Understanding Iraqi Naming Conventions to Enhance Investigations
Iraqi naming conventions comprise four distinct parts:
- Given name
- Family name
- Region-based surname
The family name is the equivalent of a traditional surname, while the region-based surname denotes the area of Iraq that an individual’s family originally hails from.
Take the example of Saddam Hussein, the former president of Iraq:
صدام حسين عبد المجيد التكريتي
Saddam Hussein Abdel Majid Al-Tikriti
Abdel Majid serves as Saddam’s family name, while Al-Tikriti indicates that his extended family is originally from the Tikrit area.
The same phenomenon occurs in the legal name of Abu Bakr Al-Baghdadi, the leader of ISIS:
إبراهيم عواد البدري السمرائي
Ibrahim Awad Al-Badry Al-Sammara’i
Ibrahim, the son of Awad, is a member of the Al-Badry family unit, and his extended family hails from the city of Samarra, Iraq.
These region-based surnames often do not appear on official documents.
Iraqi Naming Conventions in Daily Life
It is common for Iraqis to use a two- or three-part name in daily life that consists of their given name, father’s name, and in some cases, their grandfather’s name. This practice explains why Saddam was known as Saddam Hussein and not as Saddam Abdel Majid or Saddam Al-Tikriti. However, it is unlikely that an individual would appear in official documents using only a two-part name. The three-part name is far more common in public records.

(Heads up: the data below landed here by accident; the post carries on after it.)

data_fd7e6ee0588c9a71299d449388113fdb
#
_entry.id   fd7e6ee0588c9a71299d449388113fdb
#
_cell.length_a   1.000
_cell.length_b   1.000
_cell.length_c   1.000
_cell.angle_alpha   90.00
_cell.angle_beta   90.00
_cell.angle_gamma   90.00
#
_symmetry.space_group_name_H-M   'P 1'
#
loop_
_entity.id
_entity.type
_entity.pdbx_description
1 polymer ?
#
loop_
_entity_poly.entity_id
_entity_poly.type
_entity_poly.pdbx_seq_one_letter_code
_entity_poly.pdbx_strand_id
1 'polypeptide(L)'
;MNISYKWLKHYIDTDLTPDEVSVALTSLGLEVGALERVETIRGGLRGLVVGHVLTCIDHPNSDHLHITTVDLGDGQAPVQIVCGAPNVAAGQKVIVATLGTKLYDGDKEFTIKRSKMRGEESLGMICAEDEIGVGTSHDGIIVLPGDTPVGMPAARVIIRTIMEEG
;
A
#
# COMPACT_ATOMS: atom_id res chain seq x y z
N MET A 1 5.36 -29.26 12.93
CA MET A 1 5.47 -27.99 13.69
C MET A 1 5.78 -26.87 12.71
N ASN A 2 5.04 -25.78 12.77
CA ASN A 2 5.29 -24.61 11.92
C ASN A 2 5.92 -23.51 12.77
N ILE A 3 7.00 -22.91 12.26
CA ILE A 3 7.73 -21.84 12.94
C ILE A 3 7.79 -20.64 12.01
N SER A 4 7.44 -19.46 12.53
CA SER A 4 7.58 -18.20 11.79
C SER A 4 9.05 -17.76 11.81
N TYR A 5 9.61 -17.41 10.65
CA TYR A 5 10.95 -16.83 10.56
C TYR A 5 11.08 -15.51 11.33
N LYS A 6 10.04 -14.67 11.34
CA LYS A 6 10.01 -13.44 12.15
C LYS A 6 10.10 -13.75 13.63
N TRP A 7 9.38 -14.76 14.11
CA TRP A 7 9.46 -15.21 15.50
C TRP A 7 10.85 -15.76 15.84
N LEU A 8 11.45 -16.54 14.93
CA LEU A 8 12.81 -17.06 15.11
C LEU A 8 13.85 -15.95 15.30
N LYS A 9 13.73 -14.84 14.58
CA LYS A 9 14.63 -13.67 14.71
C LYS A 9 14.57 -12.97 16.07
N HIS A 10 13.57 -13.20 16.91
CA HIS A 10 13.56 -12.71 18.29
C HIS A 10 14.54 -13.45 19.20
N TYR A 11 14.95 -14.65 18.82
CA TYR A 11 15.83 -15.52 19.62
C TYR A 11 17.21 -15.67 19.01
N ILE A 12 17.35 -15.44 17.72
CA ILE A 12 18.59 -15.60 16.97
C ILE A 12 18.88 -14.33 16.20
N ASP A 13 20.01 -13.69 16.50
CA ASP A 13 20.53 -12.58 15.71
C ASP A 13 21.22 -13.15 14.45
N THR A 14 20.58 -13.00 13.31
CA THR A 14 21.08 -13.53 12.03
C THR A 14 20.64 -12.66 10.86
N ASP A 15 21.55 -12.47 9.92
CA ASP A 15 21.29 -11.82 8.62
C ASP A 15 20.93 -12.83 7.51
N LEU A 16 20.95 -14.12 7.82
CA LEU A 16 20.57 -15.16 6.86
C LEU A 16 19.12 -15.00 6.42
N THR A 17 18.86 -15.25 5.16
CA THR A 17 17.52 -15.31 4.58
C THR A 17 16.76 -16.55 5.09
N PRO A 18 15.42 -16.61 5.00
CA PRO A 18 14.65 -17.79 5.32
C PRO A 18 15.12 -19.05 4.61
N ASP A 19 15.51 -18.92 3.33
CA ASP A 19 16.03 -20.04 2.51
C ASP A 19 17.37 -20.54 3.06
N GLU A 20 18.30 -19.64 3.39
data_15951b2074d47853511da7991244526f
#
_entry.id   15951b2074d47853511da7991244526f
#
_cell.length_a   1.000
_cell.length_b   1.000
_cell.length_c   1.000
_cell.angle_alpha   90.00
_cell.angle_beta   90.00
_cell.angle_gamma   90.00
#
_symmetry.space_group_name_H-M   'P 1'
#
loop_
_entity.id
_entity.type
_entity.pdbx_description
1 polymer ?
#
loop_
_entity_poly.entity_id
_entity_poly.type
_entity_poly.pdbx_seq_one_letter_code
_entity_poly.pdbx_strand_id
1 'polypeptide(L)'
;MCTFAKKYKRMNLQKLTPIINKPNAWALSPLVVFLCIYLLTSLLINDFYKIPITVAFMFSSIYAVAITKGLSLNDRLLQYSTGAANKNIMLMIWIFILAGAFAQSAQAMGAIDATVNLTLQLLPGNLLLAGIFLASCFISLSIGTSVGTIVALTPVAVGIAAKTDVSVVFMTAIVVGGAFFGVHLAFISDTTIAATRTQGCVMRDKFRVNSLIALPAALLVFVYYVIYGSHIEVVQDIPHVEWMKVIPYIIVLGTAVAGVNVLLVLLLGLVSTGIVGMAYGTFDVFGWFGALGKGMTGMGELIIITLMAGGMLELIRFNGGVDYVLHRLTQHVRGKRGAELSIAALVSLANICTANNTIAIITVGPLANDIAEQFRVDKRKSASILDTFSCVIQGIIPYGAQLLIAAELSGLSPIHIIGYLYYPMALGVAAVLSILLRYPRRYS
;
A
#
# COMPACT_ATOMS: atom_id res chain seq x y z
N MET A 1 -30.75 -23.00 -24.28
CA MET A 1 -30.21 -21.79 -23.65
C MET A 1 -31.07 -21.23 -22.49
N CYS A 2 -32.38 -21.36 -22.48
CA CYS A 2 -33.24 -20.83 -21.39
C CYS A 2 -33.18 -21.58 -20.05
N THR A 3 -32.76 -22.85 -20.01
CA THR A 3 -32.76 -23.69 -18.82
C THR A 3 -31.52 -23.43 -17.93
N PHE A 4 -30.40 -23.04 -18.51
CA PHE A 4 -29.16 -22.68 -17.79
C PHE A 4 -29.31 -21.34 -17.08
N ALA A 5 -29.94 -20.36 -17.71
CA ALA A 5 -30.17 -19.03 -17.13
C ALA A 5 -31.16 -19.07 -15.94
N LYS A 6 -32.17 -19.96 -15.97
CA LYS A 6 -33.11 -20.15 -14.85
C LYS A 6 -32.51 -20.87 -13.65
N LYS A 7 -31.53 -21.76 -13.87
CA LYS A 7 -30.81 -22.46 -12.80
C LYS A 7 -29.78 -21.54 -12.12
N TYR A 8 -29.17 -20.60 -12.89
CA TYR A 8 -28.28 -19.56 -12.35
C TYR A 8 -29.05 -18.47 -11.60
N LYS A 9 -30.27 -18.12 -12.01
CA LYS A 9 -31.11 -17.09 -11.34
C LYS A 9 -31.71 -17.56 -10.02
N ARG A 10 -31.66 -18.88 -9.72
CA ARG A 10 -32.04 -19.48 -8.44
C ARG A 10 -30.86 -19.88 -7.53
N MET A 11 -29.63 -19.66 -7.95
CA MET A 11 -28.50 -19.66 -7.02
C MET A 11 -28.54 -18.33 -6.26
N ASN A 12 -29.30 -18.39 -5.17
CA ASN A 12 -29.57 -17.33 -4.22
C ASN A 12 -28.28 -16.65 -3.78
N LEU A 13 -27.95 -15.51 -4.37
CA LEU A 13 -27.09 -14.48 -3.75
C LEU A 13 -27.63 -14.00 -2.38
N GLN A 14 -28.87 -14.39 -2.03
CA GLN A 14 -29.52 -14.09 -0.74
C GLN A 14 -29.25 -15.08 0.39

However, linguistic differences can cause some confusion. For example, Saddam Hussein’s surname ‘Abdel Majid’ is considered to be one word in Arabic. There are a handful of Arabic names that frequently appear as two words in English despite being a single word in Arabic. Names that begin with ‘Abdel’—such as Abdel Rahman and Abdel Majid—are examples of this phenomenon.
Nuances of Iraqi Names
Iraq is home to many minority ethnic groups, each of which may have their own naming conventions. The largest minority group in Iraq, the Kurds, have largely adopted Arabic naming conventions, in which the given name is followed by the patronymic and family name.
For example, two pieces of personally identifiable information can be derived from the Kurdish name Haval Diaco Barzani: First, he is a member of the Barzani family. Second, his father’s first name is Diaco.
Additionally, in Iraq it is uncommon for a woman to take her husband’s family name following marriage.